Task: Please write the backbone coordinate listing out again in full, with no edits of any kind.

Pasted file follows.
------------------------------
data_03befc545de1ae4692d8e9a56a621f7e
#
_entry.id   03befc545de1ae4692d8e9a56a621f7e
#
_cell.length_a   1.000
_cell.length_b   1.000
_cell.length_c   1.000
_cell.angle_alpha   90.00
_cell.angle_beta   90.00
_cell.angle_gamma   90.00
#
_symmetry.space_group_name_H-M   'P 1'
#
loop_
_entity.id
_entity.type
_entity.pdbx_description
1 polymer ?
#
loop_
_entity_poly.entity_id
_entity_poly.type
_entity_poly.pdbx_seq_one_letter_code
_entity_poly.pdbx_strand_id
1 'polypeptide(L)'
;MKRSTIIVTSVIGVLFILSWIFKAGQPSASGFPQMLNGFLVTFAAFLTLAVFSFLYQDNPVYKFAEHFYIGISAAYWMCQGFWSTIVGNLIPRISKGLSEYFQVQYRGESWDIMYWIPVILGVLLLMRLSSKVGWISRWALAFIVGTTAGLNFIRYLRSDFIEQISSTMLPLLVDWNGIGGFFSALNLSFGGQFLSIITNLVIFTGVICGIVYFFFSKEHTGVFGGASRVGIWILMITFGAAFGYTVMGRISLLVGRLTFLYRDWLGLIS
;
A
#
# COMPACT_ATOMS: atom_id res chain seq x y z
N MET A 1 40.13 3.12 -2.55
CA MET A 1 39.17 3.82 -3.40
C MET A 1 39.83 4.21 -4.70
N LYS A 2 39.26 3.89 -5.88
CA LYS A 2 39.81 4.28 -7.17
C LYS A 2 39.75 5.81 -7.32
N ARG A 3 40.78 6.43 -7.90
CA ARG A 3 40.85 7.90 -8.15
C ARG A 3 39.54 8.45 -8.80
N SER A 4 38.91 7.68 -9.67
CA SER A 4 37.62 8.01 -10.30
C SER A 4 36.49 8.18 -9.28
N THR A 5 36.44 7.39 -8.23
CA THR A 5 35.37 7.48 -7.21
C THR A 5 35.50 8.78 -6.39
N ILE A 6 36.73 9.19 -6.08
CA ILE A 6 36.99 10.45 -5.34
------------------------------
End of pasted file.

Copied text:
data_03befc545de1ae4692d8e9a56a621f7e
#
_entry.id   03befc545de1ae4692d8e9a56a621f7e
#
_cell.length_a   1.000
_cell.length_b   1.000
_cell.length_c   1.000
_cell.angle_alpha   90.00
_cell.angle_beta   90.00
_cell.angle_gamma   90.00
#
_symmetry.space_group_name_H-M   'P 1'
#
loop_
_entity.id
_entity.type
_entity.pdbx_description
1 polymer ?
#
loop_
_entity_poly.entity_id
_entity_poly.type
_entity_poly.pdbx_seq_one_letter_code
_entity_poly.pdbx_strand_id
1 'polypeptide(L)'
;MKRSTIIVTSVIGVLFILSWIFKAGQPSASGFPQMLNGFLVTFAAFLTLAVFSFLYQDNPVYKFAEHFYIGISAAYWMCQGFWSTIVGNLIPRISKGLSEYFQVQYRGESWDIMYWIPVILGVLLLMRLSSKVGWISRWALAFIVGTTAGLNFIRYLRSDFIEQISSTMLPLLVDWNGIGGFFSALNLSFGGQFLSIITNLVIFTGVICGIVYFFFSKEHTGVFGGASRVGIWILMITFGAAFGYTVMGRISLLVGRLTFLYRDWLGLIS
;
A
#
# COMPACT_ATOMS: atom_id res chain seq x y z
N MET A 1 40.13 3.12 -2.55
CA MET A 1 39.17 3.82 -3.40
C MET A 1 39.83 4.21 -4.70
N LYS A 2 39.26 3.89 -5.88
CA LYS A 2 39.81 4.28 -7.17
C LYS A 2 39.75 5.81 -7.32
N ARG A 3 40.78 6.43 -7.90
CA ARG A 3 40.85 7.90 -8.15
C ARG A 3 39.54 8.45 -8.80
N SER A 4 38.91 7.68 -9.67
CA SER A 4 37.62 8.01 -10.30
C SER A 4 36.49 8.18 -9.28
N THR A 5 36.44 7.39 -8.23
CA THR A 5 35.37 7.48 -7.21
C THR A 5 35.50 8.78 -6.39
N ILE A 6 36.73 9.19 -6.08
CA ILE A 6 36.99 10.45 -5.34